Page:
While those facing challenges work to meet the new standards, and others are working to embed the new arrangements, we need to keep in mind that each year 18,000 people graduate with the right to be registered as a teacher.
We need to ensure that each of those graduates, regardless of where they studied or where they did their professional experience, is ready to enter the classroom and have a positive impact on the lives of their young students.
We must not lose focus on the change we want to see in our classrooms and the ultimate reasons for doing so.
It is very important to get this right, I can assure you that Minister Birmingham, and the Government are committed to doing so.
The Review to Achieve Educational Excellence in Australian Schools points to other challenges that will need to be overcome if we are to build an education system for the future.
There’s no doubt Australia has some of the world’s best teachers and school leaders, and they work hard to help students achieve outcomes that are the envy of many other countries.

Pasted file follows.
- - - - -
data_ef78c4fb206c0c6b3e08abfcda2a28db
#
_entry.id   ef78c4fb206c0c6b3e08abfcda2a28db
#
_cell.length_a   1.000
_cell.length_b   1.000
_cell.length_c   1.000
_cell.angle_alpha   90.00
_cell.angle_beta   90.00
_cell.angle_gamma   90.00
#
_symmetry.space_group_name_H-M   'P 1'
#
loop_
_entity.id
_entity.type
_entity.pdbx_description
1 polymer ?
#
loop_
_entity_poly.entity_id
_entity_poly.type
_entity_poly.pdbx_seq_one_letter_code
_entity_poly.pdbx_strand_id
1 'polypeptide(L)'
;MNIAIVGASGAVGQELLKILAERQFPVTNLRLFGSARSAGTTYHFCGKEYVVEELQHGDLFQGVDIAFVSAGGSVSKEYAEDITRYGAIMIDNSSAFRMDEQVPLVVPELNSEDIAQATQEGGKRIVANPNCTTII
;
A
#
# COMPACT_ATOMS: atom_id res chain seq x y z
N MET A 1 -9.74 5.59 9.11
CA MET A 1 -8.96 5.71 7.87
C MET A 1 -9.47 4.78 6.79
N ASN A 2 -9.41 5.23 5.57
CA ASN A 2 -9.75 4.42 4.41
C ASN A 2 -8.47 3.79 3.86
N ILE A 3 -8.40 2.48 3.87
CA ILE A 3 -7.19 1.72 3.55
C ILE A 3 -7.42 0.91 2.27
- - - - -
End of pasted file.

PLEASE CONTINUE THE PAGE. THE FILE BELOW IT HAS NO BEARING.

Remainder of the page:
But it is also clear that while school funding has been growing year after year – and will continue to grow under the Turnbull Government to new record levels over the next ten years – student educational outcomes haven’t been keeping pace.
Compared to other high performing OECD countries like Finland, Korea and New Zealand, Australia spends more on schooling yet our results have remained relatively static, and in some areas have actually declined.
The review to achieve educational excellence in Australian schools made wide-ranging recommendations aimed at preparing Australia’s education system to face a rapidly changing world with innovative and continuous improvements.
Importantly, the review panel acknowledged the importance of initial teacher education in the education system, and acknowledged the ‘significant national progress made towards meeting the TEMAG reforms’.